This example shows a successful verification of the refind_x64.efi binary against the keys/refind.crt public key. Failures are typically preceded by messages that describe what went wrong, often using technical language. Typically, binaries are either not signed or they're signed with a key other than the one whose public counterpart you tried to use.
If you're trying to verify a binary that was signed by your distribution provider, you'll need a copy of their public key. These are often provided in the source package for their copies of shim, so check there. I also provide several with my rEFInd boot manager, in the refind/keys subdirectory. The problem is that the most readily-accessible key files are in DER form (with a .cer or .der filename extension), but you need a text-mode PEM file (with a .crt filename extension). You can convert from one form to the other with openssl:
$ openssl x509 -in fedora-ca.cer -inform der -out fedora-ca.crt
This example converts the fedora-ca.cer file to fedora-ca.crt, which you can use to verify the authenticity of signed Fedora binaries.
The Linux Foundation's solution to the Secure Boot problem, known as PreBootloader, shares some significant similarities with shim, but it's also different in two key respects:
As a practical matter, PreBootloader has an advantage if you want to launch an unsigned boot loader (as on an older Linux distribution) or if you want to distribute a bootable image but lack the funds to pay for your own signing key. It's particularly good in these cases if you're not technically inclined, since you don't need to deal with the signing keys described in reference to shim. If your distribution signs its boot loaders and/or kernels, you're better off using shim. If your boot loaders (perhaps including your kernels) seldom change, then either program will work equally well, provided you're willing to deal with signing keys.
To use PreBootloader, follow these steps:
At this point, your computer should reboot into your regular boot loader, and it should be able to launch kernels and follow-on boot loaders as if they were signed with your platform's Secure Boot key—provided you registered those binaries with HashTool! This last point is an important one. If you're using rEFInd or gummiboot to launch Linux kernels, you'll need to register each new kernel as you (or your distribution's package system) installs it. This fact also means that you must provide a way to launch HashTool. ELILO can't do this, but you can configure rEFIt, rEFInd, gummiboot, GRUB Legacy, and GRUB 2 to launch HashTool. In fact, rEFInd 0.6.7 and later recognize the HashTool.efi binary and provide a tag for it on the main screen.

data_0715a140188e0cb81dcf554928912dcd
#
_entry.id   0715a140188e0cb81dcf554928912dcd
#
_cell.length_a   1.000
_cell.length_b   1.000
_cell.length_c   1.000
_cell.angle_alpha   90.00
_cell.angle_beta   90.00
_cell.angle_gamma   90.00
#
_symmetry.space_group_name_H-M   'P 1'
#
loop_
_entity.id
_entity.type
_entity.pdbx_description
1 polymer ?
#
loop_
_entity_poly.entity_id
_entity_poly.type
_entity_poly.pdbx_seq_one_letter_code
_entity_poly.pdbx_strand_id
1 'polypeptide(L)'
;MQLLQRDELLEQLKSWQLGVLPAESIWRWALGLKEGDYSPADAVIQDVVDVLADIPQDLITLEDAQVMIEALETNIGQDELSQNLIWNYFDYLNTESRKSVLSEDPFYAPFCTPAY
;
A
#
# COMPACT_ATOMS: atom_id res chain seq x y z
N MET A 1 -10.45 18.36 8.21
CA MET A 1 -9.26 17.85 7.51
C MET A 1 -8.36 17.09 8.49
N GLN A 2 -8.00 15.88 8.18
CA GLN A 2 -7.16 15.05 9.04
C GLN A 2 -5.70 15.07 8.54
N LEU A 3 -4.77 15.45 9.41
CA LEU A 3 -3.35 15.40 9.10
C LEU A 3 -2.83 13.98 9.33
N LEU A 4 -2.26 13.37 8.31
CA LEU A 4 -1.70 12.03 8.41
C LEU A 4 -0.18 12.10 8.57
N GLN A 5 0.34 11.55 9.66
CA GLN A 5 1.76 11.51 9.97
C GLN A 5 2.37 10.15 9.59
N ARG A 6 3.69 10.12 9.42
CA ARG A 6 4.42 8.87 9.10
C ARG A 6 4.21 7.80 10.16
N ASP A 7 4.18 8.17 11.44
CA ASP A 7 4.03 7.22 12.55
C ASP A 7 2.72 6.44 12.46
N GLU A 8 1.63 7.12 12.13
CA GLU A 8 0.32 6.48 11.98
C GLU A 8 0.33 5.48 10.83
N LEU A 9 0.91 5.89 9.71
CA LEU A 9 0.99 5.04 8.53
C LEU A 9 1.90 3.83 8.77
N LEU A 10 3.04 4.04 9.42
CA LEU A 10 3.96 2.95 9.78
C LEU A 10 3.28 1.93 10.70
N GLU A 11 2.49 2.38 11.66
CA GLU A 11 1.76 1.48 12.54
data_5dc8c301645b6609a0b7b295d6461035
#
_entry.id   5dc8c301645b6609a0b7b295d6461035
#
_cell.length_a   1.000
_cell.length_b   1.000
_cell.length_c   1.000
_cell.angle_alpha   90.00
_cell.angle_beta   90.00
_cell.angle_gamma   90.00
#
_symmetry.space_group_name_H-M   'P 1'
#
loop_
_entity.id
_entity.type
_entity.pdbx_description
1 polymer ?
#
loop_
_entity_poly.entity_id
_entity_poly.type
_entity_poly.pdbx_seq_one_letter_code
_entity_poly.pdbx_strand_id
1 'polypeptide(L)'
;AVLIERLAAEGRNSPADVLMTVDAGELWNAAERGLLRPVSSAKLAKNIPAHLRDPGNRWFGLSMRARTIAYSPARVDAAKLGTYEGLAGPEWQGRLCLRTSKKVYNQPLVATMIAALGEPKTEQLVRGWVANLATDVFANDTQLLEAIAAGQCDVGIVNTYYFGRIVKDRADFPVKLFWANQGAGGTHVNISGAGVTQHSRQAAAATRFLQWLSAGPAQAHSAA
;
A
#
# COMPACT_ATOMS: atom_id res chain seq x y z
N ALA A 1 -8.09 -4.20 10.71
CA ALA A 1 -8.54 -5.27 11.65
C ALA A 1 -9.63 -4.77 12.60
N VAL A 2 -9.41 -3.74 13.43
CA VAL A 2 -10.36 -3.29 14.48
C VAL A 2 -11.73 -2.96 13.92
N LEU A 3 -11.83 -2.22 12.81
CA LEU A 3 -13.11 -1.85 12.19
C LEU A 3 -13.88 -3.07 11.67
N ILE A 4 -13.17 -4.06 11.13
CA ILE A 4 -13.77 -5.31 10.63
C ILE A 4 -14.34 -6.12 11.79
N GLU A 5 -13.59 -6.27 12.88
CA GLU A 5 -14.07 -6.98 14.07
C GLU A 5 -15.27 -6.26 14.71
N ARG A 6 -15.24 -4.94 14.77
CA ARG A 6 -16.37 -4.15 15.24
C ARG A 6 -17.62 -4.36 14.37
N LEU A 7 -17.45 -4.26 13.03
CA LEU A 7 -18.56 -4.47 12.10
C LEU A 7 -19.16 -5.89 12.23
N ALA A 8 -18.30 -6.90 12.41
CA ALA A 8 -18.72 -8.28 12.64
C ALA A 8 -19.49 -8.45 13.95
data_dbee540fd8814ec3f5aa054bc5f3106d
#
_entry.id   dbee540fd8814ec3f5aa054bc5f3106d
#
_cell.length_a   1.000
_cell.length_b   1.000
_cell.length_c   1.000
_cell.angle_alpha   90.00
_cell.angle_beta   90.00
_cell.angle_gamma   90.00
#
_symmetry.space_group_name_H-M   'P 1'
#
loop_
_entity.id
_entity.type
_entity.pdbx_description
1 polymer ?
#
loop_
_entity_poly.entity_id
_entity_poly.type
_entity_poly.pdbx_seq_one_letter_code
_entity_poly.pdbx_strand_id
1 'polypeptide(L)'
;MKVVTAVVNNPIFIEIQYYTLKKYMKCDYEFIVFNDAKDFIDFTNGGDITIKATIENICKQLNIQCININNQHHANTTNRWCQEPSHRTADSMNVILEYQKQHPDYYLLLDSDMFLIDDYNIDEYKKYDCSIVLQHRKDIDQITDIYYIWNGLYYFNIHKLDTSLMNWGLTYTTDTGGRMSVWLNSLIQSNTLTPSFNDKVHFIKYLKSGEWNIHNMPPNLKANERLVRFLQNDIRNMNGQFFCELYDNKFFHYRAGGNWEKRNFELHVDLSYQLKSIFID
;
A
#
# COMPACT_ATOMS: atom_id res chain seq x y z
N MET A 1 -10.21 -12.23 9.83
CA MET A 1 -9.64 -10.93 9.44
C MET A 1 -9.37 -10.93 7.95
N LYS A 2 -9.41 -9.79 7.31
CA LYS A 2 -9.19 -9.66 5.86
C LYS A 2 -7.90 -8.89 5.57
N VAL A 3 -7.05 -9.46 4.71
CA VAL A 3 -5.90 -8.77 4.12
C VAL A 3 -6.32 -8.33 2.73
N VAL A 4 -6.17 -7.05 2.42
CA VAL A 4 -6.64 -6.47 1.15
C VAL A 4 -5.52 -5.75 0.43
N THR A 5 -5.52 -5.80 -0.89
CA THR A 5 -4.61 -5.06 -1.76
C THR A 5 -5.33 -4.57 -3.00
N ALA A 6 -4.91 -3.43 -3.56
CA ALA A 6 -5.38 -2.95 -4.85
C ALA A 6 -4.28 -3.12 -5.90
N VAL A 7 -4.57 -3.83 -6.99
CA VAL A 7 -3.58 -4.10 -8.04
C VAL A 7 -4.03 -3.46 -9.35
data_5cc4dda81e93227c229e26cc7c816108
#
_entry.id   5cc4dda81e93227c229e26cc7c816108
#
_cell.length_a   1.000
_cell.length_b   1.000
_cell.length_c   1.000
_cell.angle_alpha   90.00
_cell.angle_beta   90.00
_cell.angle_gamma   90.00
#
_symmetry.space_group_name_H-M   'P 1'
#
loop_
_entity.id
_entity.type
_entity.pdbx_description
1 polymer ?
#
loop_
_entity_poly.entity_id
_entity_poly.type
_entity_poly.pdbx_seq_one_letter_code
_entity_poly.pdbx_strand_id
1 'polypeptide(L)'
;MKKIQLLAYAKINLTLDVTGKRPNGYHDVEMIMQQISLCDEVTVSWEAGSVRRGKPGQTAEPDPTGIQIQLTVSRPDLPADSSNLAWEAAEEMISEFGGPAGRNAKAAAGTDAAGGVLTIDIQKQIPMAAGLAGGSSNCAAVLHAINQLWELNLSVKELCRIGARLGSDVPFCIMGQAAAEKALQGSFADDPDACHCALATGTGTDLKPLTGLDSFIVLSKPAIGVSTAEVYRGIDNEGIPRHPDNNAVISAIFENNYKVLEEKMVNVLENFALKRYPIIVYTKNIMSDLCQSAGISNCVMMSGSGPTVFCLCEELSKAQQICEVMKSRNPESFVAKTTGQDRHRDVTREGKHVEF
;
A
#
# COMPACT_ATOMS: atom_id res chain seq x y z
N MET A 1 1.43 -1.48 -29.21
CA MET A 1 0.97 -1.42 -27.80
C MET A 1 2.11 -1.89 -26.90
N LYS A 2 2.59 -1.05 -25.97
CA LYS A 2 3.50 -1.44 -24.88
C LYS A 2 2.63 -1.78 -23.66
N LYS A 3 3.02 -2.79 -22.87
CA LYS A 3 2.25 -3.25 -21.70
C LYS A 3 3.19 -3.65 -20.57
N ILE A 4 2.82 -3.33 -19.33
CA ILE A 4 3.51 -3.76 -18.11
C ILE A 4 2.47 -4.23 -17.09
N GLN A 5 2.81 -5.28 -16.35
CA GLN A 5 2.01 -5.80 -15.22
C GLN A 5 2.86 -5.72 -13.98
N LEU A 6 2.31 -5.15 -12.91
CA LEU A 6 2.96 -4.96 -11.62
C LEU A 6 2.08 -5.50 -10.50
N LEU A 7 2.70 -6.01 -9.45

Behind the scenes, the PreBootloader is actually using the same MOK list that shim uses; PreBootloader is simply using it to store program hashes rather than keys. It's possible that in the future, shim and PreBootloader will acquire each others' features. At the moment, though, if you want to use keys, you should use shim, and if you want to use hashes of unsigned binaries, you should use PreBootloader. In theory, you should be able to use one of these tools to launch the other, which would then launch your boot loader, thus enabling you to use either keys or hashes for authentication. I've not tried this, though.
It's possible to replace Microsoft's keys with your own. This can be a useful approach if you want the benefits of Secure Boot but don't want to trust Microsoft or any of the others who will be signing binaries with the Microsoft keys. There are three main steps to this process: generating your own keys, signing your binaries, and installing your keys in your firmware. I describe each of these steps in turn. Be aware that, at least as of late 2012, the procedures required to add your own keys are fairly advanced. For instance, I describe how to obtain the necessary Linux software via git and to compile it locally. If you're not comfortable with such procedures, you may have to abandon this approach.
The first step to using your own Secure Boot keys is to generate these keys. To do so, you must first install two programs, neither of which is yet widely available in binary form. The first of these programs is efitools and the second is sbsigntool (the same program used to sign MOKs). Both programs rely on the GNU-EFI library. The procedure for installing all of these packages is as follows:
At this point, you have Secure Boot keys in files within the efitools directory, and the LockDown.efi program will install them once you run it from an EFI shell program under the right circumstances. Of course, there's no point to locking down the firmware unless you have a signed boot loader, so that's the next step....
You'll presumably want to sign binaries such as grub.efi or a Linux kernel with an EFI stub loader. Furthermore, if you're planning to dual-boot with Windows or some other OS, you'll probably have to sign its boot loader, too. This is true even if it's already been signed with another key—the procedure described on this page replaces your firmware's existing keys, so existing signatures will no longer work, and you must therefore replace the signatures on existing binaries.